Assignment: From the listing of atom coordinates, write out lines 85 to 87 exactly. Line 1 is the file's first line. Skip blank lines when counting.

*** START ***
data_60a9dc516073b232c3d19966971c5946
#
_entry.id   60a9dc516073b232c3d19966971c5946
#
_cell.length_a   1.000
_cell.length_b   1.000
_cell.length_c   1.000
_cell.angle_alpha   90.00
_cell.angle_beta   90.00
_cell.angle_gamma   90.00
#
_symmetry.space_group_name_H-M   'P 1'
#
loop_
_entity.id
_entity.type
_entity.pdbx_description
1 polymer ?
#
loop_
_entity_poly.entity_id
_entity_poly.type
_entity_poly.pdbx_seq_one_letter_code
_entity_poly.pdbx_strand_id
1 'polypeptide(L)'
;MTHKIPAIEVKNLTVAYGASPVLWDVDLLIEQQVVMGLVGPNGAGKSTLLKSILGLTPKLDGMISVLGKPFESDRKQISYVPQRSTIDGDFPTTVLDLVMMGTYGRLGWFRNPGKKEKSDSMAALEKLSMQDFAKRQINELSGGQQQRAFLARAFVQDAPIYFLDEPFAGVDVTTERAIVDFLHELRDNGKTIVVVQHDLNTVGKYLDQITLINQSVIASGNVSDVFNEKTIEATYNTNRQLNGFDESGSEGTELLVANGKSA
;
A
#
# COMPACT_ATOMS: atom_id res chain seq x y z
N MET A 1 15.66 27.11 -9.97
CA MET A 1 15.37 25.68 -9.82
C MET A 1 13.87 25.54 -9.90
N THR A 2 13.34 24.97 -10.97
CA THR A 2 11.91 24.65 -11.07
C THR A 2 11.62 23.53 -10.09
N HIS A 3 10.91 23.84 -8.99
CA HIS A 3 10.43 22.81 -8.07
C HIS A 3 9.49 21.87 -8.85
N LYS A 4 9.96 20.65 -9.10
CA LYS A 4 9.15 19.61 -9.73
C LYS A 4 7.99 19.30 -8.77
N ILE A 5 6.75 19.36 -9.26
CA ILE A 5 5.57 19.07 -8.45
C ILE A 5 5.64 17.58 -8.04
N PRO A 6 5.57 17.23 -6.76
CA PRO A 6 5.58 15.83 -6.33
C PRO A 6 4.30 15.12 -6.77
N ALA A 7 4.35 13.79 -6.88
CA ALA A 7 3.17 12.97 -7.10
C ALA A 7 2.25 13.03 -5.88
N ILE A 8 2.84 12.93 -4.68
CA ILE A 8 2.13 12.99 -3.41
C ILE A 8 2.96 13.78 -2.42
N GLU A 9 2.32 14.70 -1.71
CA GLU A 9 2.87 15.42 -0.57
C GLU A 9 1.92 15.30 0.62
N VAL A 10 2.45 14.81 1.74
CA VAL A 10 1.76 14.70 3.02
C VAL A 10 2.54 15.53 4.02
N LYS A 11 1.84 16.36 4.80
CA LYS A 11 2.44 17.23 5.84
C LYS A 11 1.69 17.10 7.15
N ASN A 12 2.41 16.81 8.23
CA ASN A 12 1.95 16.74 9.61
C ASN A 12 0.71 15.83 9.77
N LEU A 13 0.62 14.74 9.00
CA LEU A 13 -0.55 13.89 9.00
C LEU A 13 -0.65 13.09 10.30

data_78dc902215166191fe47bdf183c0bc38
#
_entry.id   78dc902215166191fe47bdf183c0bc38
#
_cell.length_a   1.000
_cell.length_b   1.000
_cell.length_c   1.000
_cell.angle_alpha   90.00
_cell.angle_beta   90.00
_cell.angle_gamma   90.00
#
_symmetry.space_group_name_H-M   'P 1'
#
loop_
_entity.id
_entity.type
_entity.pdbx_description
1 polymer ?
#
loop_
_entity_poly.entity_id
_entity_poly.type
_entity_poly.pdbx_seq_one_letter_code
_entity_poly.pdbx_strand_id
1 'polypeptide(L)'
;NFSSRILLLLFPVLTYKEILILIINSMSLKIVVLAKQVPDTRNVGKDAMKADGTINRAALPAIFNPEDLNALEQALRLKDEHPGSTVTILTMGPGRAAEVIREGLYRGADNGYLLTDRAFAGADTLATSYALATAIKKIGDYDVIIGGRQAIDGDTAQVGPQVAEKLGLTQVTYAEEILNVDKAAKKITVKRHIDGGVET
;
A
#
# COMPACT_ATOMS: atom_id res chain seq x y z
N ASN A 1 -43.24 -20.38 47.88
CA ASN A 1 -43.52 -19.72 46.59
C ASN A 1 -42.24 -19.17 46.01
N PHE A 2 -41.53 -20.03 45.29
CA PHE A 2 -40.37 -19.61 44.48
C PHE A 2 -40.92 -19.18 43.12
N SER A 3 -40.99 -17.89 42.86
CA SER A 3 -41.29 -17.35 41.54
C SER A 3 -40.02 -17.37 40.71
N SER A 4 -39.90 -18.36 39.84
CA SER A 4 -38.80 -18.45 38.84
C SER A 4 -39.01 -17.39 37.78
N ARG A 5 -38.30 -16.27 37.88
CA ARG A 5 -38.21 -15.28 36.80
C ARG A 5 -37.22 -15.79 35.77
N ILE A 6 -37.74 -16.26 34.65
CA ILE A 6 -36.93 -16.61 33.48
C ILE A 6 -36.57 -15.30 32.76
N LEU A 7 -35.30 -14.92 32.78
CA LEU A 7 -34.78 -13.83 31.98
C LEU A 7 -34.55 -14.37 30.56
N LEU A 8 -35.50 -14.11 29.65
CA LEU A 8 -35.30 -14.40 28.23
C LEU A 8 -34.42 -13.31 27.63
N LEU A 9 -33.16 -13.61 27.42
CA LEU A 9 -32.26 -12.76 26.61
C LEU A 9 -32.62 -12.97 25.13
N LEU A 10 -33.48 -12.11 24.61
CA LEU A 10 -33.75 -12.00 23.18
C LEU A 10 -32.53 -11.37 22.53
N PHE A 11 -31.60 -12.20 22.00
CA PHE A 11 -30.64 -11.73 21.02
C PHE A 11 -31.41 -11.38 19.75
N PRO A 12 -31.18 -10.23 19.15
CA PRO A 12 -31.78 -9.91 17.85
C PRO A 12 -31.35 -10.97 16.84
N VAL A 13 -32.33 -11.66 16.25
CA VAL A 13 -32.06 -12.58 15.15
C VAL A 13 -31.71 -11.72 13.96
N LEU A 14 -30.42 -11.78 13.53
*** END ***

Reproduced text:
_entity.type
_entity.pdbx_description
1 polymer ?